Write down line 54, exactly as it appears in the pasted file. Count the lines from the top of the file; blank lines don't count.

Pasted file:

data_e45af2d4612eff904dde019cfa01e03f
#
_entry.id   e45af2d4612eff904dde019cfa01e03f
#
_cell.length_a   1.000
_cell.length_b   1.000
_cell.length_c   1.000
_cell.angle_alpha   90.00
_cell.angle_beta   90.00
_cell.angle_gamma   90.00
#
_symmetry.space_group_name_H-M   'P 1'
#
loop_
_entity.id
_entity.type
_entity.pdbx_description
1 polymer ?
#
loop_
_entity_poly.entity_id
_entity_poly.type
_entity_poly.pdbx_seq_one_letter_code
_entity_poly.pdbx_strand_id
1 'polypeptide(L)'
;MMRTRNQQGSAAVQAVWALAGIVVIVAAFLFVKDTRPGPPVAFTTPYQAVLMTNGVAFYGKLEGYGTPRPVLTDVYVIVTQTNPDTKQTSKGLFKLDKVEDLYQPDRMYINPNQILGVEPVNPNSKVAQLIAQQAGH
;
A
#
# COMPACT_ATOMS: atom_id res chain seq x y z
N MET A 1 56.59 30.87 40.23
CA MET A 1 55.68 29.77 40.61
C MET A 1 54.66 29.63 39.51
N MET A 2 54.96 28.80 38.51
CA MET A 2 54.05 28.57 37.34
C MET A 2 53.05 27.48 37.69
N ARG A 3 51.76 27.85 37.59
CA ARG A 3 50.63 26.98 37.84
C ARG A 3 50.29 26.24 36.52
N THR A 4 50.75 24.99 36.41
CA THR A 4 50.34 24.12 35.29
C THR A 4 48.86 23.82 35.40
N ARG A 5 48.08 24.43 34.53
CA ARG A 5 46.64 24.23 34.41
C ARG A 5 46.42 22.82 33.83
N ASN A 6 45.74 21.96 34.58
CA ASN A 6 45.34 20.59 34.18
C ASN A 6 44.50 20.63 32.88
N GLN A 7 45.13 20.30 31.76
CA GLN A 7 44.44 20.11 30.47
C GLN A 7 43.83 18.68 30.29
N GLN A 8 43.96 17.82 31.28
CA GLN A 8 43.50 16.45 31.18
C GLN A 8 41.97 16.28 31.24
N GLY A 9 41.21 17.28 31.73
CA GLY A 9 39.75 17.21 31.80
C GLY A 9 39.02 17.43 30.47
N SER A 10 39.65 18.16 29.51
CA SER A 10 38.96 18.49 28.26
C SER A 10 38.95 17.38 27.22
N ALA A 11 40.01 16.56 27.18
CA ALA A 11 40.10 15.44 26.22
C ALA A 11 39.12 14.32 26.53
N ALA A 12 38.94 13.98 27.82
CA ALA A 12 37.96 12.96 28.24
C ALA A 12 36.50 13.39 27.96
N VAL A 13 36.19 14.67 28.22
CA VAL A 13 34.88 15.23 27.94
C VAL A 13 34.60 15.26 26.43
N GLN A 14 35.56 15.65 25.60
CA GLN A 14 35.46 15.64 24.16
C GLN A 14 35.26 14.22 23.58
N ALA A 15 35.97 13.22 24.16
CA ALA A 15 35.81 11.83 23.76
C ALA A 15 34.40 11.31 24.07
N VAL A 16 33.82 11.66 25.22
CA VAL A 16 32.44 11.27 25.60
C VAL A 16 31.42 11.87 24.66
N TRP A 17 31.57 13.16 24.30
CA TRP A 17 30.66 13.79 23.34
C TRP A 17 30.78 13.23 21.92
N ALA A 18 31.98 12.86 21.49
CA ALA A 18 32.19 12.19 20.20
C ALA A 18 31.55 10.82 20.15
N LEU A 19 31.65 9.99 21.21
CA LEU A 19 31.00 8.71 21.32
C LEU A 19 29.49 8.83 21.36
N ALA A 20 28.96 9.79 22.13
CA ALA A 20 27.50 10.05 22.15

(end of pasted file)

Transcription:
C GLN A 8 41.97 16.28 31.24